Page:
- The Washington Times - Tuesday, May 27, 2003

Again, Alan Greenspan has raised the specter of lowering interest rates should the economy linger in its malaise. Unfortunately, what this fiscal dinosaur fails to realize is that our country’s financial health is beyond malaise, and that we are quickly entering the economic SARS zone.

Each round of interest rate cuts has been met with an ugly round of corporate downsizings and layoffs. True, there’s been an anemic and patchy bump in corporate profits as a result of cut backs, but at what price?Potential breadlines? And who benefits from this bump? Investors who have seen a 5 percent or 10 percent rise in what’s left of their ravaged portfolios?Corporate officers using this window of opportunity to exercise stock options?Commission-driven financial service representatives advising clients to get in front of this inevitable “rally”?

For generations, Americans have been encouraged to squirrel away a little cash for a rainy day.Be frugal, be responsible, save. Well, those frugal responsible savers are now bleeding with CD rates approaching ground zero.Washington’s mantra that the consumer will spend us out of this downturn is falling upon deaf ears.And why?Because Mr. Greenspan’s rate cuts are generating fear.And fear is generating a tight-fisted attitude even among individuals fortunate enough to have some disposable income or a relatively secure job.

I read over and over again that a hot housing market is the one bright spot keeping this economy afloat, and that this light in the dark is being kept lit by historically low interest rates.Sure, there’s cheap mortgage money out there, some with terms that rival a shell game.Take for example, the “80-10-10” variation.It involves a 20 percent down payment with an immediate 10 percent home equity loan cash-out, effectively upping the mortgage commitment to 90 percent of the purchase price.Lenders love it. Fees.To this oldtimer, however, it sounds alarmingly familiar to the freewheeling low margin rate debacles associated with the 1929 stock market crash or the 1990’s dot-com fiasco.And in regard to mortgage rates themselves, does it really matter if it’s 2 percent money or 12 percent money when a pink slip or two hits a household? A foreclosure is a foreclosure. This recent rush into a superheated housing market by a generation of young people that has not seen tough times represents nothing less than an economic time bomb whose fuse is getting precariously short.

I’m not a government economist, so who am I to give advice to Alan Greenspan and his policy-making buddies on the Federal Open Market Committee.But if I could advise them, I’d encourage them to look down into the trenches and gauge the growing frustration and fear that seems to be permeating growing numbers of Americans. Talk to people who have been out of a job for a year or more, the ones who have slipped off the statistical radar screen into the sea of discouraged workers.Spend some time with senior citizens whose savings are quickly being depleted.Or chat with some former dot-com honcho turned cab driver about his fall from expense account heaven into zero-balance, 401(k) hell.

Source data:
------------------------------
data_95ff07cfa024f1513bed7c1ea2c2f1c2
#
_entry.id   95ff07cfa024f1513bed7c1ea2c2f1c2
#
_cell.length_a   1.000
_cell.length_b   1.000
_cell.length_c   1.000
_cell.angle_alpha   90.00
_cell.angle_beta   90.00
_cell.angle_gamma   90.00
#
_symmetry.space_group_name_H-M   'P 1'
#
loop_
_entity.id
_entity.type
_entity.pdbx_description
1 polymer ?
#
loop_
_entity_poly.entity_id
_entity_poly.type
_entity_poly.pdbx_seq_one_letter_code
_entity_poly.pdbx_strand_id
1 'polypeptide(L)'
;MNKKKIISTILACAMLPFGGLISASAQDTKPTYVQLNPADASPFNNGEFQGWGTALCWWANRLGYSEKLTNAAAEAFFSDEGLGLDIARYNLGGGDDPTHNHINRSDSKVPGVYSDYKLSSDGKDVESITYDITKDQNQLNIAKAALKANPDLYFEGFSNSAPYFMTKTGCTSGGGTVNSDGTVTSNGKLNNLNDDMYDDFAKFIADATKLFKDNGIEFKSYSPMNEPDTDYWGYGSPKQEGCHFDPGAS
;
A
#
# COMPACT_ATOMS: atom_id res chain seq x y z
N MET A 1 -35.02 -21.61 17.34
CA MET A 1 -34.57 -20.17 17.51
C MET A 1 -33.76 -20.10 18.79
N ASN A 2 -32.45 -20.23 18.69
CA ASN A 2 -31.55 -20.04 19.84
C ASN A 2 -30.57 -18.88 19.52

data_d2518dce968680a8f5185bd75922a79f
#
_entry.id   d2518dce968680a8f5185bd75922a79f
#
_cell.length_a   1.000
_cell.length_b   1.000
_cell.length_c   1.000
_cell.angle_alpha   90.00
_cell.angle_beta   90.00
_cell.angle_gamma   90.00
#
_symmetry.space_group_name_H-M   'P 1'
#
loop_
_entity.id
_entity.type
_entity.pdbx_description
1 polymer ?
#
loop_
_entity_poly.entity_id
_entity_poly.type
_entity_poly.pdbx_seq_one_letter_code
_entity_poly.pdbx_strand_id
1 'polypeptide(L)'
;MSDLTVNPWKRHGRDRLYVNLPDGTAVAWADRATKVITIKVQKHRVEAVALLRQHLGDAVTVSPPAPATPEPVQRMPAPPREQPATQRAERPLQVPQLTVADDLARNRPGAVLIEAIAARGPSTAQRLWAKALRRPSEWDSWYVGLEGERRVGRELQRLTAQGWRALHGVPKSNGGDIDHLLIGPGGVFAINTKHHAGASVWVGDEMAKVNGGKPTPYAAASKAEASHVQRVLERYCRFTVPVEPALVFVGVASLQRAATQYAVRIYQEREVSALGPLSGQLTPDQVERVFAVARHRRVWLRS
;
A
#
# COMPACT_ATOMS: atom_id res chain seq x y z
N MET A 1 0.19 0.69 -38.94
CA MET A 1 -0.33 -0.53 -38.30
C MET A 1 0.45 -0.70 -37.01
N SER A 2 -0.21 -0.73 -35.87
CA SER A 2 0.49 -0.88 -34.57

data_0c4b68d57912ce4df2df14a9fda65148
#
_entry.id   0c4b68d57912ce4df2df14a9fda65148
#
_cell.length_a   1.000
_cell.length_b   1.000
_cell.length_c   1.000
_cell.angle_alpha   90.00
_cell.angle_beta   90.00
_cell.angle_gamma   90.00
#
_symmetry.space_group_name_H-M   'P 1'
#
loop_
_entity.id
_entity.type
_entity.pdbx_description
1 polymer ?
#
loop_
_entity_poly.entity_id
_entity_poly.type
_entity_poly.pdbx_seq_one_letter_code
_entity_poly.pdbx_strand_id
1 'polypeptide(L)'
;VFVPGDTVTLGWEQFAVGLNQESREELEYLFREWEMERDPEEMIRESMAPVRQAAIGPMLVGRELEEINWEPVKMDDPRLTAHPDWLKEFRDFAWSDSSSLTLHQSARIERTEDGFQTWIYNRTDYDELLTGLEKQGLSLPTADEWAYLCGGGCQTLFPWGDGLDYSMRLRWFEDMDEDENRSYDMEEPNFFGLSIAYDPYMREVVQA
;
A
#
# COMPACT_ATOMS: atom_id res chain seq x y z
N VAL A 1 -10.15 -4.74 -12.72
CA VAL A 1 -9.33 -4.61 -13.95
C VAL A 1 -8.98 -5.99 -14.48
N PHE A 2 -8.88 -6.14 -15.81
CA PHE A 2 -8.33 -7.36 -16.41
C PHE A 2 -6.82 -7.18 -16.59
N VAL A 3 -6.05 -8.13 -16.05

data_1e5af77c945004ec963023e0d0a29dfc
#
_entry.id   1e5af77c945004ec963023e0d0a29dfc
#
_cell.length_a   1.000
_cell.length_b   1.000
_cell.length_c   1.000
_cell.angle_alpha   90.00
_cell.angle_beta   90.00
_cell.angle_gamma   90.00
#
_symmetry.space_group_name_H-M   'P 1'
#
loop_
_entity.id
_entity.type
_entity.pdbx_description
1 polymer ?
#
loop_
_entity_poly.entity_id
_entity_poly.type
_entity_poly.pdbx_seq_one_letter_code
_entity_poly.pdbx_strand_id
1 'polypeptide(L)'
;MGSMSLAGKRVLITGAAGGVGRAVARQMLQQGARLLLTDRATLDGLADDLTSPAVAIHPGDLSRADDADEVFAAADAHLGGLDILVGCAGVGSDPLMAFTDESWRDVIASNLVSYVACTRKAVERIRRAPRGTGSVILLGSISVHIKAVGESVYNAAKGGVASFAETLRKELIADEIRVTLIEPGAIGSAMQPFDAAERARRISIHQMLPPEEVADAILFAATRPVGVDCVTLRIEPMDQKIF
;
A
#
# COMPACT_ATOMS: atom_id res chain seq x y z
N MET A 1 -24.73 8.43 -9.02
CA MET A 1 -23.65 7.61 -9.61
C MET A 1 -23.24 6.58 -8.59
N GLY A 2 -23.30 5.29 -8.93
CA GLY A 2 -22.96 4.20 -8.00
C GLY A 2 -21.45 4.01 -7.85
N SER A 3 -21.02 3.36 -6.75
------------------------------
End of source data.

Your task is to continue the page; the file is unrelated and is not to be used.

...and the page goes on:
If one likens this economy to a pyramid, the foundation of which supports the entire structure, then it is time to begin focusing on the material that makes up that foundation.That material is not housing, it is not consumable goods, it is not factory orders, it is not productivity, nor is it any other government concocted statistic that can be easily manipulated by some politically driven bureaucrat.And it certainly is not interest rates.It’s jobs — reasonably well paying, secure employment opportunities for the vast majority of Americans who want nothing less than to work toward the American dream.If that comes with a bit of inflation, so be it.If that means a rise in interest rates, so be that too.

It’s time for Mr. Greenspan to climb down off that rarified pyramid’s apex and examine some of those ominous cracks in the base.Any further hiding his head in the sand just may result in the pyramid’s collapse.And personally, the last place I’d want to be when that happens is on that apex.

Howard Karlitz, who taught organizational management at the State University of New York, is a commentary and features writer living in Los Angeles.

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